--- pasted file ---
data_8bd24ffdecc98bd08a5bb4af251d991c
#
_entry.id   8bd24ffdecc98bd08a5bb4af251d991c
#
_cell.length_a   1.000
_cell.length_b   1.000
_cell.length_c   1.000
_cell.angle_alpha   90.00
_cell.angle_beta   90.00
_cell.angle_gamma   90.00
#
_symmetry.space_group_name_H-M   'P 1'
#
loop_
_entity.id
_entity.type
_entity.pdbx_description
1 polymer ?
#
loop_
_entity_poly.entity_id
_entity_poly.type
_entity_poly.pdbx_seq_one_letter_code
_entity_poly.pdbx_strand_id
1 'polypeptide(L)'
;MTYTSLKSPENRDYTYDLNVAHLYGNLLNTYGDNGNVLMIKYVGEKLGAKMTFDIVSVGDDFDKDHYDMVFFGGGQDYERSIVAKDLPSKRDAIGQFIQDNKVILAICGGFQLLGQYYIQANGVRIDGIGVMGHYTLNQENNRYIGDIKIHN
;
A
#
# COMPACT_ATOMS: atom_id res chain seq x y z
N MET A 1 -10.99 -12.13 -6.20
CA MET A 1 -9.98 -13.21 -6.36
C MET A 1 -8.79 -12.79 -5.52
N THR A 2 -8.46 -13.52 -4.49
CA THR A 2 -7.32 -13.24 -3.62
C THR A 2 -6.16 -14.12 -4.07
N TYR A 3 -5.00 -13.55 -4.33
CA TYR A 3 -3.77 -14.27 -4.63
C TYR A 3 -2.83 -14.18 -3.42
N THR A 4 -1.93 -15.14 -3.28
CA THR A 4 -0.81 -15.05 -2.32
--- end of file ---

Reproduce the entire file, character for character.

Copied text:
data_8bd24ffdecc98bd08a5bb4af251d991c
#
_entry.id   8bd24ffdecc98bd08a5bb4af251d991c
#
_cell.length_a   1.000
_cell.length_b   1.000
_cell.length_c   1.000
_cell.angle_alpha   90.00
_cell.angle_beta   90.00
_cell.angle_gamma   90.00
#
_symmetry.space_group_name_H-M   'P 1'
#
loop_
_entity.id
_entity.type
_entity.pdbx_description
1 polymer ?
#
loop_
_entity_poly.entity_id
_entity_poly.type
_entity_poly.pdbx_seq_one_letter_code
_entity_poly.pdbx_strand_id
1 'polypeptide(L)'
;MTYTSLKSPENRDYTYDLNVAHLYGNLLNTYGDNGNVLMIKYVGEKLGAKMTFDIVSVGDDFDKDHYDMVFFGGGQDYERSIVAKDLPSKRDAIGQFIQDNKVILAICGGFQLLGQYYIQANGVRIDGIGVMGHYTLNQENNRYIGDIKIHN
;
A
#
# COMPACT_ATOMS: atom_id res chain seq x y z
N MET A 1 -10.99 -12.13 -6.20
CA MET A 1 -9.98 -13.21 -6.36
C MET A 1 -8.79 -12.79 -5.52
N THR A 2 -8.46 -13.52 -4.49
CA THR A 2 -7.32 -13.24 -3.62
C THR A 2 -6.16 -14.12 -4.07
N TYR A 3 -5.00 -13.55 -4.33
CA TYR A 3 -3.77 -14.27 -4.63
C TYR A 3 -2.83 -14.18 -3.42
N THR A 4 -1.93 -15.14 -3.28
CA THR A 4 -0.81 -15.05 -2.32